I look forward to hearing from Cricketcricketcricket why he thinks that Root can’t bat at 3.

        • muffin November 8, 2018 at 7:53 pm - Reply

          ….and I’m not accepting “he doesn’t want to” as a vaild reason!

          • jennyah46 November 8, 2018 at 8:54 pm - Reply

            Root doesn’t want to bat at 3 because he is not comfortable there, so why put a square peg into a round hole. His style of play is much better suited to 4.

            • muffin November 8, 2018 at 9:07 pm - Reply

              “His style of play”? Which other player on the tour has the solid technique to play at 3? A re-imagined Ben Stokes perhaps?
              Could somebody please explain why 3s and 4s are so different in approaches? As I said (and regretted) the 4 could come in 1 ball after the 3!

              • jennyah46 November 9, 2018 at 10:10 am

                3 is there to consolidate or to put the brakes on after an opening disaster. 4 is there largely to take the game away after a good start. Now I do know that for us good starts are a bit thin on the ground, but there’s always hope.

              • Cricketcricketcricket November 9, 2018 at 10:29 pm

                11 could be in within 9 balls

        • Cricketcricketcricket November 9, 2018 at 10:28 pm - Reply

          Root is not a 3. Not only does he not want to but he has technical and mental failings for the top 3. He nicks off a lot and looks to put bat on ball which suits the middle order not top order.

          It really isn’t rocket science fella

  3. Cricketcricketcricket November 8, 2018 at 5:54 pm - Reply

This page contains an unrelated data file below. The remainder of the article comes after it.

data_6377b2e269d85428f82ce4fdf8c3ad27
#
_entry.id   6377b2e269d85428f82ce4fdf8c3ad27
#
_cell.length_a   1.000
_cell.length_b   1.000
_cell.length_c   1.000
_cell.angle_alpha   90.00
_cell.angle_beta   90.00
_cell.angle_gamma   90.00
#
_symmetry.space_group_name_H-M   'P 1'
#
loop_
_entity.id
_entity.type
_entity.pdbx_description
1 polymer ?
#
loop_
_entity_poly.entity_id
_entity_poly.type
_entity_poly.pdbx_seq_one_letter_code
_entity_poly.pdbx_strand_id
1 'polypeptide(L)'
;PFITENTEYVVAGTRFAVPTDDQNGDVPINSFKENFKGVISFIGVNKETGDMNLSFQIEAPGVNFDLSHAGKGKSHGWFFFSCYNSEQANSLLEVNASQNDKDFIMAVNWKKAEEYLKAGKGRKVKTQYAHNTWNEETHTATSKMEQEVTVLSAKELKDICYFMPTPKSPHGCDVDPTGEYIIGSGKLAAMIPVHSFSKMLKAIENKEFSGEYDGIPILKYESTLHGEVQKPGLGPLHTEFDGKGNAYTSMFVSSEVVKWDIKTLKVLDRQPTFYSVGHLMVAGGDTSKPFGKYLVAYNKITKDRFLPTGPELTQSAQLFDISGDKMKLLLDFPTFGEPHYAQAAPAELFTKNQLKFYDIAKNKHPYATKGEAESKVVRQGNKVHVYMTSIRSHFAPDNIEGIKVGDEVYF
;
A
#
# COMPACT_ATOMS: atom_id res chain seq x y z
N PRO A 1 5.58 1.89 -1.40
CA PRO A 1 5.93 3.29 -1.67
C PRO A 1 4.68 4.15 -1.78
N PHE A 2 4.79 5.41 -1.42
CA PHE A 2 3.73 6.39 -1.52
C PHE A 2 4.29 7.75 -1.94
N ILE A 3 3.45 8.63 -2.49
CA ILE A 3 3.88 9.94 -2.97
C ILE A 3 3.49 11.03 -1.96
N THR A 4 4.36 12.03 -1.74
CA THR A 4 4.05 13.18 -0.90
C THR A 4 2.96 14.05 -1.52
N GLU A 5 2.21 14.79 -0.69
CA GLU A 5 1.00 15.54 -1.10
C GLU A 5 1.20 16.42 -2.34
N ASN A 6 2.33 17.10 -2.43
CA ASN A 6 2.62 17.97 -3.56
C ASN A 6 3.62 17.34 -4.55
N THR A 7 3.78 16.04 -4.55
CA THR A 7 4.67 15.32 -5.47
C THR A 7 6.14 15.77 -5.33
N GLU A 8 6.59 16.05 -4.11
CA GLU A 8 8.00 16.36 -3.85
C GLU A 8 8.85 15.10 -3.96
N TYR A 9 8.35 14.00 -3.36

How world class are England .. so would class.. Jennings.. world class..

    Lol lol

    Well batted Foakes but before you get any other praise you have to repeat and show actual consistency. Moeen proving nothing other than what we knew (well those of us who are honest), he’s not a top six batsmen. Jennings has been dropped many times, buttler missed stumping (village).. peoooe are yet again getting all giddy

    SL do look woeful and not really interested sadly. England haven’t really proven anything yet and certainly nothing to make anyone think Jennings is worth his place

    • James Morgan November 8, 2018 at 6:03 pm - Reply

      I think Jennings deserves a lot of credit, as does Foakes, but the big story of this test (from a neutral’s perspective) really has to be Sri Lanka’s performance. They look completely flat. No energy. No interest. And, I hate to say it, they don’t look very talented. It’s a real worry. Mathews and Chandimal are talented guys but the rest worry me.

    • James November 8, 2018 at 6:41 pm - Reply

      I have to agree about SL. You’d think they’d want to give Herath (who is a top bowler) a decent send off.

      I think Foakes batted better than Jennings overall, because he made his runs when the going was tough (105/5 in the first innings). And he looks like a proper keeper.